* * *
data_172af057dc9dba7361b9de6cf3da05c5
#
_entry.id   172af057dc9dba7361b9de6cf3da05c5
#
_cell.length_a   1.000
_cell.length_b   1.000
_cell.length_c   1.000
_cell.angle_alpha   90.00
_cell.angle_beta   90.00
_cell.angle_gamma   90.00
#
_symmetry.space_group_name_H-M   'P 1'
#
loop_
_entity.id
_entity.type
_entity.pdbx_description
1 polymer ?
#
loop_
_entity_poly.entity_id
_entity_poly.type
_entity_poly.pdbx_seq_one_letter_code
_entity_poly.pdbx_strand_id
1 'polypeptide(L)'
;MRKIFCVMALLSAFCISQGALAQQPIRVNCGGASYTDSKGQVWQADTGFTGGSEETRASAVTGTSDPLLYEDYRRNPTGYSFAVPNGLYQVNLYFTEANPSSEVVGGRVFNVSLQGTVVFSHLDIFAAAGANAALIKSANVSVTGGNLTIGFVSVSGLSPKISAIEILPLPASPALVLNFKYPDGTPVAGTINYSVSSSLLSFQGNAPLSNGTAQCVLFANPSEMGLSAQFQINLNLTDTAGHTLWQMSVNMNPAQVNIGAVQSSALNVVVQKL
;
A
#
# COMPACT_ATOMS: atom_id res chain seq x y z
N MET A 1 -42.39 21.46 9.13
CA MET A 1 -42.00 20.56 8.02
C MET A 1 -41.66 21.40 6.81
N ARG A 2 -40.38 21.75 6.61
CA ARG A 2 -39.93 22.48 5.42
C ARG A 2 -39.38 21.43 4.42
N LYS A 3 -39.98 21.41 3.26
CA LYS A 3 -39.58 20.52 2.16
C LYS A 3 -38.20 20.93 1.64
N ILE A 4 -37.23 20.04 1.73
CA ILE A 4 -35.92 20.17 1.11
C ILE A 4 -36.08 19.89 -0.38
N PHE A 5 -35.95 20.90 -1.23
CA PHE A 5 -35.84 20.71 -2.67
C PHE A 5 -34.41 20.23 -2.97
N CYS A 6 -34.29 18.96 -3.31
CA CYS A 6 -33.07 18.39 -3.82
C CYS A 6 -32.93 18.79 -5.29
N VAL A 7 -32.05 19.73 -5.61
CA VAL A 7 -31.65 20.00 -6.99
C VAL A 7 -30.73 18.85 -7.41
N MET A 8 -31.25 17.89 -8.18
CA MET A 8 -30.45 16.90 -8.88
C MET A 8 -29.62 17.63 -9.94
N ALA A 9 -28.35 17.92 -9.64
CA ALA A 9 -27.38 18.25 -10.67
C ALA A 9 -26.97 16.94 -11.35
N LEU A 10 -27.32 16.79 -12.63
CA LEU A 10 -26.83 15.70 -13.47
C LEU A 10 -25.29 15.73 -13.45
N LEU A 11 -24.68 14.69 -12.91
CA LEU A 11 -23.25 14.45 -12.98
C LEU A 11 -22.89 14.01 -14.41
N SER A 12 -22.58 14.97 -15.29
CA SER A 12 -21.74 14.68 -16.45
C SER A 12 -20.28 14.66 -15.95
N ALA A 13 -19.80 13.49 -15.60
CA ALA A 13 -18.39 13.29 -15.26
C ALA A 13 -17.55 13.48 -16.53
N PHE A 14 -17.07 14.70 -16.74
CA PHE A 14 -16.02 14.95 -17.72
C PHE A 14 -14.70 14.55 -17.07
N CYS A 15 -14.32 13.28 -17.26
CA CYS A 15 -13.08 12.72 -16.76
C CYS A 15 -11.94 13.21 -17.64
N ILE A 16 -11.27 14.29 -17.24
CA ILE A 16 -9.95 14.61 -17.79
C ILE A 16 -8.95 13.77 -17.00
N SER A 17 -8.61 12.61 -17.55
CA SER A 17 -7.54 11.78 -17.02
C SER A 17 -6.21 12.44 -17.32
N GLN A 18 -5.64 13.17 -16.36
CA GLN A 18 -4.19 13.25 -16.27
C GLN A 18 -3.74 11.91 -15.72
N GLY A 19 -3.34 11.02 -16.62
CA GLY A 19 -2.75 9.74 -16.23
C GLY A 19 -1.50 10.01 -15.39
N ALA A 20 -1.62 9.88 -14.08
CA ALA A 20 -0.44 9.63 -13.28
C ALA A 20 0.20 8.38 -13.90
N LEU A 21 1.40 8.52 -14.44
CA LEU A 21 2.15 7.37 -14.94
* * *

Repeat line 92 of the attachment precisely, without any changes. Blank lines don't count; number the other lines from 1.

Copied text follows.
CA LEU A 21 2.15 7.37 -14.94